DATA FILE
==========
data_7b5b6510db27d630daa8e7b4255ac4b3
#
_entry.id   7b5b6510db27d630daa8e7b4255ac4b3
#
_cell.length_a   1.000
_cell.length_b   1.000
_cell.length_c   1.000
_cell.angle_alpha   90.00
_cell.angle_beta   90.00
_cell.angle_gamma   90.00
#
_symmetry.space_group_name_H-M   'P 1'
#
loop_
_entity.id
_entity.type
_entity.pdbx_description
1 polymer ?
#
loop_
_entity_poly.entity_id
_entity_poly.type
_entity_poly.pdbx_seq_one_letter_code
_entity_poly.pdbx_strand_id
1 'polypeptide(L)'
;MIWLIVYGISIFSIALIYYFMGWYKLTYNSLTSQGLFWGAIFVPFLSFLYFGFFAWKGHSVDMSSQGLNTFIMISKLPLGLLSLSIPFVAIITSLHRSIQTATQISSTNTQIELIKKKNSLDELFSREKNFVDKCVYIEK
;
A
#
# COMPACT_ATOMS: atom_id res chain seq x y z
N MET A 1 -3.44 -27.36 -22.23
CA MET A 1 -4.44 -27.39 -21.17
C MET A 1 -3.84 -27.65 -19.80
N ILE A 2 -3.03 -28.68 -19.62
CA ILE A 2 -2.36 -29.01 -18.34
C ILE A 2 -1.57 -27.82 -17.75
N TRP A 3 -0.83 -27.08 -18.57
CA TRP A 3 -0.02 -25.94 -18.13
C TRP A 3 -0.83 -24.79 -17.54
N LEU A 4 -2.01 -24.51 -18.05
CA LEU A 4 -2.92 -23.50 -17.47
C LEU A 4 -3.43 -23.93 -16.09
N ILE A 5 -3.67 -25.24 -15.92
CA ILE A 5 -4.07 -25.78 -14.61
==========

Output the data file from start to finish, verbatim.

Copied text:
data_7b5b6510db27d630daa8e7b4255ac4b3
#
_entry.id   7b5b6510db27d630daa8e7b4255ac4b3
#
_cell.length_a   1.000
_cell.length_b   1.000
_cell.length_c   1.000
_cell.angle_alpha   90.00
_cell.angle_beta   90.00
_cell.angle_gamma   90.00
#
_symmetry.space_group_name_H-M   'P 1'
#
loop_
_entity.id
_entity.type
_entity.pdbx_description
1 polymer ?
#
loop_
_entity_poly.entity_id
_entity_poly.type
_entity_poly.pdbx_seq_one_letter_code
_entity_poly.pdbx_strand_id
1 'polypeptide(L)'
;MIWLIVYGISIFSIALIYYFMGWYKLTYNSLTSQGLFWGAIFVPFLSFLYFGFFAWKGHSVDMSSQGLNTFIMISKLPLGLLSLSIPFVAIITSLHRSIQTATQISSTNTQIELIKKKNSLDELFSREKNFVDKCVYIEK
;
A
#
# COMPACT_ATOMS: atom_id res chain seq x y z
N MET A 1 -3.44 -27.36 -22.23
CA MET A 1 -4.44 -27.39 -21.17
C MET A 1 -3.84 -27.65 -19.80
N ILE A 2 -3.03 -28.68 -19.62
CA ILE A 2 -2.36 -29.01 -18.34
C ILE A 2 -1.57 -27.82 -17.75
N TRP A 3 -0.83 -27.08 -18.57
CA TRP A 3 -0.02 -25.94 -18.13
C TRP A 3 -0.83 -24.79 -17.54
N LEU A 4 -2.01 -24.51 -18.05
CA LEU A 4 -2.92 -23.50 -17.47
C LEU A 4 -3.43 -23.93 -16.09
N ILE A 5 -3.67 -25.24 -15.92
CA ILE A 5 -4.07 -25.78 -14.61